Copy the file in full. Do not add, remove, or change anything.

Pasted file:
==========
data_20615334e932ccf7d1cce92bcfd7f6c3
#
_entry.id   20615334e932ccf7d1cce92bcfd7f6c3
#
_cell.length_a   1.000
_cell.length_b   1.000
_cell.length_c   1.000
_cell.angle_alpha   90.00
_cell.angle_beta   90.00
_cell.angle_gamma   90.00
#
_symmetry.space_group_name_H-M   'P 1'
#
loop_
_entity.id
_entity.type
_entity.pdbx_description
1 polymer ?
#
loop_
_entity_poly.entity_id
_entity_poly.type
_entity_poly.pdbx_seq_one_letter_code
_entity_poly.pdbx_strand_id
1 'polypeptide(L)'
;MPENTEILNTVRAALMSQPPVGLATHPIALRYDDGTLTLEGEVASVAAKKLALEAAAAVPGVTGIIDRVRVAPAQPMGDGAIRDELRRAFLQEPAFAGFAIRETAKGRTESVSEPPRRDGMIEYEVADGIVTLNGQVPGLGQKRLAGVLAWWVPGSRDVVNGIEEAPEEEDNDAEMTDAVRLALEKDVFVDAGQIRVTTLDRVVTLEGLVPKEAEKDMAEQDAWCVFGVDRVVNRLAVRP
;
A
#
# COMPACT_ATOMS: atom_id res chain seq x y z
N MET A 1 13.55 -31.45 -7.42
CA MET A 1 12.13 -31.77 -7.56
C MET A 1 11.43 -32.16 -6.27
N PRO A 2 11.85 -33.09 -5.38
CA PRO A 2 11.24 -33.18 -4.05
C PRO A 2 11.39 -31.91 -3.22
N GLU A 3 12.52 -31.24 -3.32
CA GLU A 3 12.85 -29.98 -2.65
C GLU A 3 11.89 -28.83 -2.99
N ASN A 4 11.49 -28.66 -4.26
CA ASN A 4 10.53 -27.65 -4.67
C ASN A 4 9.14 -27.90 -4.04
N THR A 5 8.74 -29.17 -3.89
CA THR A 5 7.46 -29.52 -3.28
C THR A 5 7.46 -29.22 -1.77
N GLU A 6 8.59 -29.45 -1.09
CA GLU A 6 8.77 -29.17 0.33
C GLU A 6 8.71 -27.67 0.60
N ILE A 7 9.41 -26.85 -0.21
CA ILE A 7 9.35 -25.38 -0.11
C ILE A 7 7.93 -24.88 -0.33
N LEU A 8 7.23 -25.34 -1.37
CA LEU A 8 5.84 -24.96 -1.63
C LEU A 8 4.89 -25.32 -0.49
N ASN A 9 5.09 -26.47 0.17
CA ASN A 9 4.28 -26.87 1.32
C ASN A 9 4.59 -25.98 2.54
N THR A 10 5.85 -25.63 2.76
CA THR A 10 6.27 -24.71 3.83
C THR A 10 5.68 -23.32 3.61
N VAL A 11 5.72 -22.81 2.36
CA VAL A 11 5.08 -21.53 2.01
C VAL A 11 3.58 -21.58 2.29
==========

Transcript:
data_20615334e932ccf7d1cce92bcfd7f6c3
#
_entry.id   20615334e932ccf7d1cce92bcfd7f6c3
#
_cell.length_a   1.000
_cell.length_b   1.000
_cell.length_c   1.000
_cell.angle_alpha   90.00
_cell.angle_beta   90.00
_cell.angle_gamma   90.00
#
_symmetry.space_group_name_H-M   'P 1'
#
loop_
_entity.id
_entity.type
_entity.pdbx_description
1 polymer ?
#
loop_
_entity_poly.entity_id
_entity_poly.type
_entity_poly.pdbx_seq_one_letter_code
_entity_poly.pdbx_strand_id
1 'polypeptide(L)'
;MPENTEILNTVRAALMSQPPVGLATHPIALRYDDGTLTLEGEVASVAAKKLALEAAAAVPGVTGIIDRVRVAPAQPMGDGAIRDELRRAFLQEPAFAGFAIRETAKGRTESVSEPPRRDGMIEYEVADGIVTLNGQVPGLGQKRLAGVLAWWVPGSRDVVNGIEEAPEEEDNDAEMTDAVRLALEKDVFVDAGQIRVTTLDRVVTLEGLVPKEAEKDMAEQDAWCVFGVDRVVNRLAVRP
;
A
#
# COMPACT_ATOMS: atom_id res chain seq x y z
N MET A 1 13.55 -31.45 -7.42
CA MET A 1 12.13 -31.77 -7.56
C MET A 1 11.43 -32.16 -6.27
N PRO A 2 11.85 -33.09 -5.38
CA PRO A 2 11.24 -33.18 -4.05
C PRO A 2 11.39 -31.91 -3.22
N GLU A 3 12.52 -31.24 -3.32
CA GLU A 3 12.85 -29.98 -2.65
C GLU A 3 11.89 -28.83 -2.99
N ASN A 4 11.49 -28.66 -4.26
CA ASN A 4 10.53 -27.65 -4.67
C ASN A 4 9.14 -27.90 -4.04
N THR A 5 8.74 -29.17 -3.89
CA THR A 5 7.46 -29.52 -3.28
C THR A 5 7.46 -29.22 -1.77
N GLU A 6 8.59 -29.45 -1.09
CA GLU A 6 8.77 -29.17 0.33
C GLU A 6 8.71 -27.67 0.60
N ILE A 7 9.41 -26.85 -0.21
CA ILE A 7 9.35 -25.38 -0.11
C ILE A 7 7.93 -24.88 -0.33
N LEU A 8 7.23 -25.34 -1.37
CA LEU A 8 5.84 -24.96 -1.63
C LEU A 8 4.89 -25.32 -0.49
N ASN A 9 5.09 -26.47 0.17
CA ASN A 9 4.28 -26.87 1.32
C ASN A 9 4.59 -25.98 2.54
N THR A 10 5.85 -25.63 2.76
CA THR A 10 6.27 -24.71 3.83
C THR A 10 5.68 -23.32 3.61
N VAL A 11 5.72 -22.81 2.36
CA VAL A 11 5.08 -21.53 2.01
C VAL A 11 3.58 -21.58 2.29